@trwnh Yeah that doesn't sound too different from how MicroPub works with IndieAuth for its auth, although IndieAuth is AIUI all entirely based on bearer tokens for that flow (and that's also where the experimental s2s stuff is supposed to happen for AutoAuth, but there aren't any actual useful implementations of AutoAuth yet)

@trwnh I keep feeling like I want to add native ActivityPub support to Publ (my own CMS) but there's just so much stuff I'd have to do, but the end result would be way better than the piecemeal partial solution I have using fed.brid.gy right now. Like I want real post privacy controls in it, and having a ActivityPub client support for managing posts and interactions would be really nice.

@trwnh I do like how IndieWeb stuff is mostly just like, building blocks that you can use to put together whatever parts of the social experience you want, but that also presents a pretty big barrier to entry and like when I'm doing interactions between sites there's so many moving parts that tend to fail and go weird.

I like not having to reimplement the world for things like replies/notifications/etc. but nothing I try to use *quite* works right for my use case anyway.

@trwnh but I do like how IndieWeb stuff is all incremental on top of existing things and relatively easy to add piecemeal. Even if the end result isn't as perfectly integrated as what the vision of ActivityPub is going for.

Like I have very mixed feelings about mf2 as the interchange format but at least it's really easy to add on top of any HTML templating system. And like even Mastodon supports it to a limited extent.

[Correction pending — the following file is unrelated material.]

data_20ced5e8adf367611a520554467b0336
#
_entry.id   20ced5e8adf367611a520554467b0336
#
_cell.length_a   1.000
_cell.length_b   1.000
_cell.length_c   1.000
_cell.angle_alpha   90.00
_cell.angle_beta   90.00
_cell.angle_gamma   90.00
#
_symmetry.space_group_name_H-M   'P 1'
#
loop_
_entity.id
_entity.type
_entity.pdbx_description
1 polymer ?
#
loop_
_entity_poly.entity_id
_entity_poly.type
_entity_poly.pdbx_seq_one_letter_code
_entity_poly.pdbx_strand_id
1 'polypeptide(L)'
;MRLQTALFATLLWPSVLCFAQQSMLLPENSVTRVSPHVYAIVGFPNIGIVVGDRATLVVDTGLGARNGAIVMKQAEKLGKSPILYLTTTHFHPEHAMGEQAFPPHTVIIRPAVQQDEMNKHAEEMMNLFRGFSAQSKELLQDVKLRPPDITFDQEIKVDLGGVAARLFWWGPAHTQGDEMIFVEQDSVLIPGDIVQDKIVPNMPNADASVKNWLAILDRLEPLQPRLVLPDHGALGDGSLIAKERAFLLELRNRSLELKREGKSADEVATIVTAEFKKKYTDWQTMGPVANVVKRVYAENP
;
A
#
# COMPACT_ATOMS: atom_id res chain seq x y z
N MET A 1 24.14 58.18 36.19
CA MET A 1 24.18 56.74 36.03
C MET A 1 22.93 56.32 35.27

@fluffy my main problem with mf2 is that html elements appear in the DOM and can't simply be metadata unless you abuse display/visibility css rules. also sometimes you *don't* want to download an entire html webpage if you just want one bit of something.

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@fluffy for the most part i've been trying to plan it out as i described it above with www. and ap. except i'd be running www on the root domain.

essentially i realized this when i had to consider the problem of URI namespace overlaps. how do you know which urls your client app can't use because they conflict with the server, if they're running on the same FQDN? answer: don't run them on the same FQDN. you can proxy if you want, but the ap server is basically just store-and-deliver.

@trwnh Hmm, and I suppose that ActivityPub would be able to do things like decoupling actors from their profile/publishing pages? One of the things I'm less than thrilled with in IndieWeb is how the domain name IS the identity, end of story. It's a nice simplifying assumption but it leads to all sorts of shitty edge cases.

@fluffy yeah assume trwnh.com/notes is effectively like an SQL query for all Note objects in my outbox at ap.trwnh.com/actors/1/outbox

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@fluffy

just btw: we also have a very active forum, so if you have any further questions it is
socialhub.activitypub.rocks

@sl007 FWIW I posted some thoughts earlier today. They’re in the context of Publ and integrating it (and other site generators) to ActivityPub with a better experience than what Bridgy Fed can provide. beesbuzz.biz/blog/4379-Im-warm